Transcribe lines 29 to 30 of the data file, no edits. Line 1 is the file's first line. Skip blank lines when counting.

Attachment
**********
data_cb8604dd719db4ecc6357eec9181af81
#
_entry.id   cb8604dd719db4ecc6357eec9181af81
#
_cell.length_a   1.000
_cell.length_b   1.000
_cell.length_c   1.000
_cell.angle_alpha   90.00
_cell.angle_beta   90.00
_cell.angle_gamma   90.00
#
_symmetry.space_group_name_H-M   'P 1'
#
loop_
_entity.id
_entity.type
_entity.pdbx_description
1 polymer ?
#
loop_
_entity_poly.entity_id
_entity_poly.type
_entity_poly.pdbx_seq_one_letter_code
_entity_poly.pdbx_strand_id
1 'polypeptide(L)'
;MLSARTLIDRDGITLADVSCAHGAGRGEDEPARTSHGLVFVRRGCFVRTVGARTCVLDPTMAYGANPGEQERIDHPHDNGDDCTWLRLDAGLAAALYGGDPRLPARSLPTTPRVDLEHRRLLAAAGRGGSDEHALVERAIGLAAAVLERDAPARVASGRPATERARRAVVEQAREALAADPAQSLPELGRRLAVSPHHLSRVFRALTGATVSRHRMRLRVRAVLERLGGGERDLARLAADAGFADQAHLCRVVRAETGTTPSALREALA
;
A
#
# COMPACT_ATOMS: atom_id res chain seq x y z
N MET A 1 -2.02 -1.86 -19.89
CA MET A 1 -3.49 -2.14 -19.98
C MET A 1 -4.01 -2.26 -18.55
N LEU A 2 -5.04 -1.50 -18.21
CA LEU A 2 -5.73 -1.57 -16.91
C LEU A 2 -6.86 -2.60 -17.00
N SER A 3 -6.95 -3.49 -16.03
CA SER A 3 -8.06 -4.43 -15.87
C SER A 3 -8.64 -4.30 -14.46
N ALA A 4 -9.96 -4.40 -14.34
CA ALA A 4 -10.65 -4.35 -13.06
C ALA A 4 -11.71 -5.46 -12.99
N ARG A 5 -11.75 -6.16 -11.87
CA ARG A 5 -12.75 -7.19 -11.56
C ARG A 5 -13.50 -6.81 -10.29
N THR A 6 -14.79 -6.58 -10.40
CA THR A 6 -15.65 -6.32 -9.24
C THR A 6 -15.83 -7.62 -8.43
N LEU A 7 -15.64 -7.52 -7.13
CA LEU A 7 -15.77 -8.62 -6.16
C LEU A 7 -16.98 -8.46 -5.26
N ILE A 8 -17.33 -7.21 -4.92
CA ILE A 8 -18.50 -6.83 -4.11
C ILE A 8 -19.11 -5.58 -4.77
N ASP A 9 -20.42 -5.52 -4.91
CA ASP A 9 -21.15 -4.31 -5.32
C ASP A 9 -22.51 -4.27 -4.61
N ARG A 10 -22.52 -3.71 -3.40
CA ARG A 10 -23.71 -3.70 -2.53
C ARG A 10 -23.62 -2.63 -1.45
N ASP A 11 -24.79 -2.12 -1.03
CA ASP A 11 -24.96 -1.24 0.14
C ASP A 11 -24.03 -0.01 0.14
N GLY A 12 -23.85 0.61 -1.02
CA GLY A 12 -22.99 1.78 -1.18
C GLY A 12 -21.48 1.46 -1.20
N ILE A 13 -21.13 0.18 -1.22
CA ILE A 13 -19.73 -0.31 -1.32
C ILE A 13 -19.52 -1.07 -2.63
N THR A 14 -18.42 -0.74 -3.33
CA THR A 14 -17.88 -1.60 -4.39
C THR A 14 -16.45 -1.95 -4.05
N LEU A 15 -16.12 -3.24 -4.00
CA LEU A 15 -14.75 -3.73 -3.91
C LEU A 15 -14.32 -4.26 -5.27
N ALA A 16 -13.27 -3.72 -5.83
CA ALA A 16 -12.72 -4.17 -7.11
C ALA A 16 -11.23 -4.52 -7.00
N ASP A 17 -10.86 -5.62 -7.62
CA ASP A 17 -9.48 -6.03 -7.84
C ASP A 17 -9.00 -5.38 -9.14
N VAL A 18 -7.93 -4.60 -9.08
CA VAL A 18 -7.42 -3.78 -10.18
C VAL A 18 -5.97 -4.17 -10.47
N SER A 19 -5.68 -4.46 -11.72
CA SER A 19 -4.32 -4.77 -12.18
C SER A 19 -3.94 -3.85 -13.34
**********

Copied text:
#
# COMPACT_ATOMS: atom_id res chain seq x y z